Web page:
The beach profile data were collected from 1979 to 2013.
The graphs below show yearly horizontal shoreline changes at Coromandel east coast beaches since beach profile records began (1979 at most sites). The beach profile record shows that the position of the dune usually fluctuates by 10-15m and occasionally up to 25m. Shoreline fluctuations are greatest near estuary entrances, where the toe of dune can move by up to 100m. In some cases, hard materials underneath the sand limit the extent of erosion that can occur. Site specific influences on shoreline change are summarised in the figure captions below.
Sometimes one end of Whiritoa Beach erodes while the other end accretes. This is common at pocket beaches on the Coromandel Peninsula, and is sometimes called “beach rotation”, as it changes the orientation of the beach slightly. This indicates that the transport of sand along the beach often occurs in response to changing conditions. Other times erosion and accretion occurs along the whole beach. In general, the dune at Whiritoa has fluctuated by up to 10m over the period of the record.
This graph shows data from Whangamata Ocean beach (CCS56 - Surf Club) and Otahu Beach (CCS57 - Island View and CCS58 - South). The data shows shoreline fluctuations of 10-15 m at these beaches. Looking at the beach profile data, there appears to be a trend for accretion. However, old aerial photograph records show that this build-up is part of a longer term (multi-decadal) fluctuation. The longer term record also indicates that larger fluctuations in the shoreline can occur than those shown on the beach profile record.
This graph shows changes in the position of the dune at Onemana Beach since 1996. The data shows that the shoreline fluctuates by 10-15m.
At Opoutere, measurements are taken at four beach profile sites, from CCS41 (north) to CCS44 (south). There has been very little change since 1996.
The dune toe at Pauanui has fluctuated by up to 20 m since 1995. Profile site CCS38/1 is closest to the estuary entrance, and experiences greater shoreline fluctuations than elsewhere on the beach. There is no trend for long term erosion or accretion at Pauanui.
The shoreline has fluctuated by approximately 15m at the southern end of Tairua Beach (CCS36), but only 7m at the northern end (CCS37). Like many pocket beaches, Tairua Ocean Beach sometimes undergoes “beach rotation”, when one end of the beach erodes while the other end accretes. This occurs when sand is moved along the beach in response to changing conditions. The overall “average” beach change is relatively small.
At Hahei, the dune toe has fluctuated by 10-15m since 1979. There is no clear long term trend for shoreline change. Coastal erosion is limited in some areas at Hahei by underlying rock.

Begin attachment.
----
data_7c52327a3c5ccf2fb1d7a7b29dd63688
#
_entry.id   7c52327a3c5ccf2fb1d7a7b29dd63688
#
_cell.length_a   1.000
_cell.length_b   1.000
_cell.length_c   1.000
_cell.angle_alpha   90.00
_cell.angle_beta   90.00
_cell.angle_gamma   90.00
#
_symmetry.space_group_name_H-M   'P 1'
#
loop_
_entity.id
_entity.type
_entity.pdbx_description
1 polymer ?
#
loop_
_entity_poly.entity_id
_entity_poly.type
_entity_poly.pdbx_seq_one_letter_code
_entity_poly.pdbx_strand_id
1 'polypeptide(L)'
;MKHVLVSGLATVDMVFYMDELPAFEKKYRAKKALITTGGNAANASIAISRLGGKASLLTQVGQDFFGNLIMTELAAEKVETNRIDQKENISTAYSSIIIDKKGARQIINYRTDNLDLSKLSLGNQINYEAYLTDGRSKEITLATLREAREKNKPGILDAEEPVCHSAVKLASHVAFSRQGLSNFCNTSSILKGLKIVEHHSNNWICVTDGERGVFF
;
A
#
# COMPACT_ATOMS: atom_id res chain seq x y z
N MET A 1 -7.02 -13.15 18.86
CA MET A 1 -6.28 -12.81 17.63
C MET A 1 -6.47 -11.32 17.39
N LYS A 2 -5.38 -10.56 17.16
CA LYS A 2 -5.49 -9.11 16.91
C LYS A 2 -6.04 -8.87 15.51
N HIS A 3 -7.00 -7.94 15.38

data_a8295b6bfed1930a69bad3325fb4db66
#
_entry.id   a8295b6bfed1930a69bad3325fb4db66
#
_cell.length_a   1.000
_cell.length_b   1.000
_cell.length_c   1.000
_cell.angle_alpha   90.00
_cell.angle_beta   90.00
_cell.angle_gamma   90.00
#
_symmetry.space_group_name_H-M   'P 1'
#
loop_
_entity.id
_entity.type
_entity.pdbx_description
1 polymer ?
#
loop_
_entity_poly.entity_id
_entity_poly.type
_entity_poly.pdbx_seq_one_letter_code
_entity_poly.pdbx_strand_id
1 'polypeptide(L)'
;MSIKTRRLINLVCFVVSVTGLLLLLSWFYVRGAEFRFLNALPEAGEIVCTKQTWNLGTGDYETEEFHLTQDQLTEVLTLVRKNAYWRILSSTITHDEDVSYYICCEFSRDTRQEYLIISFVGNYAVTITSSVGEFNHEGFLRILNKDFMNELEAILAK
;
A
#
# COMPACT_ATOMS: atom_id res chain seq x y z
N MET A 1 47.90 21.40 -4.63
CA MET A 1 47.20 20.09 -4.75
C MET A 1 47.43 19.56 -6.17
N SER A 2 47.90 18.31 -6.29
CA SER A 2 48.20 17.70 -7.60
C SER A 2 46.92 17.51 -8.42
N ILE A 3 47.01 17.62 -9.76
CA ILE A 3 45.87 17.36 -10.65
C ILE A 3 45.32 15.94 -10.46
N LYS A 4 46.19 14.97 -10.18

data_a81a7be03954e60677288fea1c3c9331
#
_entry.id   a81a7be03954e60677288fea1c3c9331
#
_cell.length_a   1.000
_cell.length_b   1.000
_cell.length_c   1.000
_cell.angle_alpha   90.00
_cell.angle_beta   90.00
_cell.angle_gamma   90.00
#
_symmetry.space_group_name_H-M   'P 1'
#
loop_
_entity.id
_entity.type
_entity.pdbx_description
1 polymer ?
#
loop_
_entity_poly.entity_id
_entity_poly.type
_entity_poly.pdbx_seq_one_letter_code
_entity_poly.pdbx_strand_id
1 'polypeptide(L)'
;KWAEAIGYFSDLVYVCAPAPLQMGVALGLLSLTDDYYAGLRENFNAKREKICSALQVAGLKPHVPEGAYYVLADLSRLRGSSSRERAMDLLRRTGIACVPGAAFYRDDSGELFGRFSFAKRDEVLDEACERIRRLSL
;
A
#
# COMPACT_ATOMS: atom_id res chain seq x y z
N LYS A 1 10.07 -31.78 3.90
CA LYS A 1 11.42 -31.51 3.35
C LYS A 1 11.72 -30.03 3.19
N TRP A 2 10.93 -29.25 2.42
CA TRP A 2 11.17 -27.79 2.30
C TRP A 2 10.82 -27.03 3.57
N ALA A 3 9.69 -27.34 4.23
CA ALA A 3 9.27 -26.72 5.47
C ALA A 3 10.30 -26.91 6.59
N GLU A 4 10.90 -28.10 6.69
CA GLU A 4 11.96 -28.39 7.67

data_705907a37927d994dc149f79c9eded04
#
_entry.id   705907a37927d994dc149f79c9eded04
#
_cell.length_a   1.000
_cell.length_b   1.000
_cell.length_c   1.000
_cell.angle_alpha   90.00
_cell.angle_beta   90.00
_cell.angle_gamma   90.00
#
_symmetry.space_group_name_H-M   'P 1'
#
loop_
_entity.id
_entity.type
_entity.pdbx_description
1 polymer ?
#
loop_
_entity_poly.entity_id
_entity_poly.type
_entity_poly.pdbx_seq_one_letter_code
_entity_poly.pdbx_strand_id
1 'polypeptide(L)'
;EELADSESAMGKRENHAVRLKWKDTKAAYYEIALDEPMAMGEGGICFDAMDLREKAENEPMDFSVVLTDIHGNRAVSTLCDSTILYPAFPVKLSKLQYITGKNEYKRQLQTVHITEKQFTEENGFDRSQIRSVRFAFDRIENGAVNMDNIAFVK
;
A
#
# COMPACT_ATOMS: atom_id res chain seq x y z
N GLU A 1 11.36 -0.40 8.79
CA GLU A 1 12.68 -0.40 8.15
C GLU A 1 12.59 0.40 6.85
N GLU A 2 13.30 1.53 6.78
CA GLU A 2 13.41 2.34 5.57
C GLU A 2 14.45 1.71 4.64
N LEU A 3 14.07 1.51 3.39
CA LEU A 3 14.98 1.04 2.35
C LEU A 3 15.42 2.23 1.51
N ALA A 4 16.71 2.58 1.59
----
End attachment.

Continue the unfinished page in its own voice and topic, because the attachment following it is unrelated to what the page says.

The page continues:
At Cooks Beach, shoreline fluctuations of up to 28m have occurred at CCS31 (opposite Hicks Place towards the eastern end of the beach) and 19m at CCS30 in the middle of the beach. Dune toe fluctuations at the eastern end of the beach (CCS31/1) have been largely prevented by shoreline armouring structures.
At Maramaratotara Beach, the dune toe has fluctuated by approximately 10 m over the last 30 years. Coastal hazard studies have identified hard, erosion resistant materials underneath the sandy beach, which will probably prevent erosion from occurring far beyond the current position.
The shoreline at Ohuka Beach (CCS24) has been influenced by human activities, including stormwater drainage and associated beach works. At the north end of Buffalo Beach (CCS25), severe erosion occurred in the winter of 2000, partly due to end effects from the adjacent seawall. The shoreline in this area was then artificially rebuilt and seawalls have prevented any significant erosion since. The shoreline has been able to fluctuate more naturally further south at CCS25/1, though this area has experienced erosion partly caused by effects of the seawall.
At Wharekaho (Simpson’s) Beach, the shoreline has typically fluctuated by up to 10m since 1981. At CCS22 (north) the dune toe has only fluctuated by approximately 4m since 1981.
At Opito Bay, hard materials are present underneath the sand in central areas of the beach, preventing significant change in shoreline position. The beach profile sites graphed here are the north-western and south-eastern ends of the Bay, where there are sand dunes. Away from the influence of stream erosion, the dune toe at Opito Bay has fluctuated by less than 10 m (usually less than 5 m).
At Kuaotunu East, shoreline change of up to 25 m has occurred in the last 20 years. Storms in 2006 and 2008 caused significant erosion, which is now gradually recovering; although sections of the beach are still relatively depleted compared to when monitoring began. Profile CCS21 is at the southeastern end of the beach, and has experienced significant erosion since records began. These changes are most likely linked to changes in the stream mouth.
The shoreline at Kuaotunu West has fluctuated by just 5-7 m over the last 36 years. The overall pattern has been for erosion; further monitoring will confirm if this trend will continue or if the observed changes are part of a longer cycle of shoreline change. Like Kuaotunu East, this beach was impacted quite severely by the 2006 and 2008 erosion events.
Rings Beach is very stable, and the dune toe has fluctuated by only about 2 m over the 38 year beach profile record.
There have been two periods of severe erosion at Matarangi Beach, in 1997 and in 2008. Steady beach building has occurred between these times. Overall, the dune toe has tended to fluctuate by up to 30 m.
The dune toe at Whangapoua has fluctuated by just over 10 m over the 36 yr beach profile record. The beach was most severely eroded in the late 1990s and again in 2008 (central and southern parts of the beach). Steady beach recovery occurs in between these erosion events.
The Excel spreadsheet below contains the source data for this indicator and its graphs.